North Shore Arts Association Restoration
NSAA raises funds to save its iconic Gloucester waterfront home.
At 11 Pirates Lane in Gloucester, three stories of rotted clapboard cover East Gloucester’s North Shore Arts Association (NSAA) building. The association’s harbor home wears 94 years of sea spray corrosion like a pair of faded jeans. Flaking mute-red paint reveals the poor condition of its underlying structure. One of the East Coast’s largest art exhibition halls needs a major renovation—and the NSAA does not intend to let its historic waterfront property decay beyond repair.
Before it was an exhibition space, the building functioned as part of an early 20th-century working waterfront. Front façade barn doors provided easy access for the tucking away of boat sails, and the 96-foot by 33-foot second-floor open plan with vaulted ceilings was ideal for additional storage.
In 1922, building owner Thomas E. Reed offered the property to neighboring artists for roughly $24,000. Current NSAA president, Anne Demeter, speculates on the reason for the sale price: “Throughout Cape Ann, there were places for people to board, and a lot of artists did,” she says. “A lot of people who had these buildings were paid in artwork.” Reed’s neighboring property housed artists who quickly paid for the place and established it as the North Shore Arts Association.
The building still marks Smith’s Cove Inlet, abutting a busy commercial marina and multiple fishery operations. Stacked lobster traps hem the gravel parking lot at the harbor’s edge, where Brown’s Yacht Yard rents watershed slips. The scene is ripe for being put to canvas, and a catalyst for two centuries of artistic creation. Artist Fitz Henry Lane’s granite hilltop home protrudes on the parallel shore—the western-horizon view from NSAA’s front porch. Co-Vice President Anita Johnson describes the organization’s effort to maintain Cape Ann School’s maritime iconography: “[NSAA] feels very strongly about history and tradition…. The desire for artists to capture the effect of the light on the ocean and its surroundings is a major characteristic.” Painters from NSAA’s 600-member association prop easels in the gravel lot overlooking panoramic inspiration for Lane’s 19th-century maritime realism. The site is a destination for local artists, visiting exhibitions, and memorial displays. Post September 11, for example, artists consolidated work for the memorial show that incorporated steel beams from the Trade Center towers—welders cut crosses in the beams to create a solemn sculpture.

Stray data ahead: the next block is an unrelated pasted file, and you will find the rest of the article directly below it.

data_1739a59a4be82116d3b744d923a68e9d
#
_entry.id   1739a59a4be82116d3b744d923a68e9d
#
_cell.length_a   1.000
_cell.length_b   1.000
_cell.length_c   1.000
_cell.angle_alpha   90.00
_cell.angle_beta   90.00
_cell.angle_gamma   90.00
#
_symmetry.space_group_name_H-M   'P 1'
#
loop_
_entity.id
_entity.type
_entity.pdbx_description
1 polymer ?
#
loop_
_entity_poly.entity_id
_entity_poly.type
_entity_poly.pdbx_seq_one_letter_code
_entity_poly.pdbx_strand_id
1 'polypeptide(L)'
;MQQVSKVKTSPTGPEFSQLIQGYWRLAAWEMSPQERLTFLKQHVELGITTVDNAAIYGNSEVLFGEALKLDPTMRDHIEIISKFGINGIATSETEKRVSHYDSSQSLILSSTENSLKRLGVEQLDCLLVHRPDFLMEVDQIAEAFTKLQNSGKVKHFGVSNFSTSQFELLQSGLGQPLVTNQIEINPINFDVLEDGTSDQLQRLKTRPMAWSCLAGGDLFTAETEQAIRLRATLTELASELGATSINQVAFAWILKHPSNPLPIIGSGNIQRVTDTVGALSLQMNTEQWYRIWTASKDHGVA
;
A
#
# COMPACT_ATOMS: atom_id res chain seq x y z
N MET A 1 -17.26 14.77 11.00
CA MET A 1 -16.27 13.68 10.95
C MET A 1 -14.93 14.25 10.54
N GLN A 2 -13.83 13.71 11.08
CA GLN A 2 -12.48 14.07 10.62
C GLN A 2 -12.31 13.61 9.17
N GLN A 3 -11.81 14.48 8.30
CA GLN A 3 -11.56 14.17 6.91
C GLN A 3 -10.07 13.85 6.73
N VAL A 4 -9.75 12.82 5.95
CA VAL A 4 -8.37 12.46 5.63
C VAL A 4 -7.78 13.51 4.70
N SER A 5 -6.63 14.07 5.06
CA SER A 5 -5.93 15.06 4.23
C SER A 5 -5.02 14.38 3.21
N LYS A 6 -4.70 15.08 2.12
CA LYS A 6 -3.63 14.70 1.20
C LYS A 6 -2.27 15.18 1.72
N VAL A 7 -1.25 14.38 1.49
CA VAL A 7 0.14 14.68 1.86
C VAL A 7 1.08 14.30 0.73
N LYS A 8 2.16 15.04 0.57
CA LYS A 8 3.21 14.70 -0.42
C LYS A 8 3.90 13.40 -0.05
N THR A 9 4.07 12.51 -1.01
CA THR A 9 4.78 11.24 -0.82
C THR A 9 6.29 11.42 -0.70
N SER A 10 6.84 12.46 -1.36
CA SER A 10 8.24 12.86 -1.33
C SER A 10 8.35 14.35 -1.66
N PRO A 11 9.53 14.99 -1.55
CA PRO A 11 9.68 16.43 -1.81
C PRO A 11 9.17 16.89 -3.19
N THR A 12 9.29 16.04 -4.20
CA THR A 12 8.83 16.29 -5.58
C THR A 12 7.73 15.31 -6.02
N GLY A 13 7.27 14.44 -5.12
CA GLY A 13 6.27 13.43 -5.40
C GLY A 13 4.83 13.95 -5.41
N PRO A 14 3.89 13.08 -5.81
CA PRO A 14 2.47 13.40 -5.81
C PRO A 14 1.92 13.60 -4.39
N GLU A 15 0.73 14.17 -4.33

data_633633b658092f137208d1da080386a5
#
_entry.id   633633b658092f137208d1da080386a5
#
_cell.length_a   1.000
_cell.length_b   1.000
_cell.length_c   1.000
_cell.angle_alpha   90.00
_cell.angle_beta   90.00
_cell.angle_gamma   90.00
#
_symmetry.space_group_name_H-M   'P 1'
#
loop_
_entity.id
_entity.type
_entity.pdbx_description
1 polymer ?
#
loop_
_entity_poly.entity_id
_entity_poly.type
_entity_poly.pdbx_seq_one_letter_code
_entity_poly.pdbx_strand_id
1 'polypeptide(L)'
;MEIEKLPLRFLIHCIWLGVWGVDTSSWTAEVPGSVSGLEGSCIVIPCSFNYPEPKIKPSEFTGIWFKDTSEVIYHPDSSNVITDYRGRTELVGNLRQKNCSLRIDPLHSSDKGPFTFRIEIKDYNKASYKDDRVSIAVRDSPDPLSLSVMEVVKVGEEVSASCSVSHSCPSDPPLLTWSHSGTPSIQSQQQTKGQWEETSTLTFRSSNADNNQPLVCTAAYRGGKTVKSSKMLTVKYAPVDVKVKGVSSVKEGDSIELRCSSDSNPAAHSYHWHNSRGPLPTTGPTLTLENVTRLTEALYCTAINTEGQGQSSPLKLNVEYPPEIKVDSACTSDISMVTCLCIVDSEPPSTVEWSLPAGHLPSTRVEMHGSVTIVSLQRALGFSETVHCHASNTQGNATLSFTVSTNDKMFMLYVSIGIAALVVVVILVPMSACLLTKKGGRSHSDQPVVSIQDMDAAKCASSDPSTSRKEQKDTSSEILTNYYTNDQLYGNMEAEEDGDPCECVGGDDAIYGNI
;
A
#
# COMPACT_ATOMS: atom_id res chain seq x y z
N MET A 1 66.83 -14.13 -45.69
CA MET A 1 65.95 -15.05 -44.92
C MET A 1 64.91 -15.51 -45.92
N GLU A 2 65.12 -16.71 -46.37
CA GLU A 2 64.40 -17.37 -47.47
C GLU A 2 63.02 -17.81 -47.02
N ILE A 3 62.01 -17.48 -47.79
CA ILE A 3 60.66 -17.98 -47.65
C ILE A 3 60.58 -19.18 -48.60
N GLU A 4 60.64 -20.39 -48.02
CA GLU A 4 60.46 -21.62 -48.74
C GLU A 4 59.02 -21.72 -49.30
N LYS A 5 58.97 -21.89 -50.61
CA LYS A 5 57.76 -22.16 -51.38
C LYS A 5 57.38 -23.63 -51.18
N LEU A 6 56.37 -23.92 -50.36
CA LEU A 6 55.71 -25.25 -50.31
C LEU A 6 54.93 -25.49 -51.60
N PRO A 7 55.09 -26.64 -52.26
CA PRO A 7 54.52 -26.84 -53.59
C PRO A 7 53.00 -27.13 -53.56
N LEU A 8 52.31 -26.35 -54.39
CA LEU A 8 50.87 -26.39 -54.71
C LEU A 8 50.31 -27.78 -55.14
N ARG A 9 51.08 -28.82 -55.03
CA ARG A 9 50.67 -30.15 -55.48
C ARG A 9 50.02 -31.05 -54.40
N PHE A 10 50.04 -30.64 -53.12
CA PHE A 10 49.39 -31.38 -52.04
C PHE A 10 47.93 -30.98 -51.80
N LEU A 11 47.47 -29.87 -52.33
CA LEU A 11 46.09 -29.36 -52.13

Currently, an entryway sign reads: “Buy a Board Building Restoration,” referencing a funding initiative for the building’s $115,000 waterside wall renovation project. Ninety-seven horizontal feet and three stories of clapboard will be stripped; 10 roofline window panels will be replaced with materials less susceptible to weather damage; and decrepit gutters, mounted external air conditioning, and two wooden decks will be addressed in accordance with Massachusetts building codes. “One thing we are dedicated to is doing an authentic historic restoration,” says Johnson. “We are restoring it the way it was done originally.”
Gloucester’s tying of maritime heritage with artistry can be seen in law offices doubling as galleries, pubs sporting lobster buoys, and NSAA’s own historic landmark on Pirates Lane. Gallery director Linda Cote recognizes the necessity of preserving the location: “There are so few historic buildings left on Gloucester harbor. So many of them have been torn down. It is part of Gloucester’s footprint.” Cardboard boxes in the building’s first floor lobby hold original slate roofing of Gloucester’s decommissioned Tarr and Wonson Paint Manufactory—a motif once painted by 20th-century artist John Sloan.
If the fundraising campaign is successful, six weeks of external renovation are predicted. However, future events are not contingent on construction. Anne Demeter shares a lineup of event speakers already planned for the summer: “We are going to have Dr. Iain Kerr, the CEO of Ocean Alliance. He will speak on the oceans and whales. They have a drone called the ‘SnotBot’ that flies over the whales. When a whale spouts, the Bot analyzes the DNA and health of the whales. We are going to have Roger Payne, founder of Ocean Alliance and the first to record songs of humpback whales. And president of Rocky Neck Art Colony, Karen Ristuben, will be discussing the joining of art and science.” Additionally, PBS’s Antiques Roadshow appraisers Colleene Fesko and James Callahan volunteered their time for the highly anticipated North Shore Arts Appraisal Event. (With exception of the appraisal event, all NSAA exhibitions, receptions, lectures, and demonstrations are free and open to the community.)
North Shore Arts Association
11 Pirates Ln.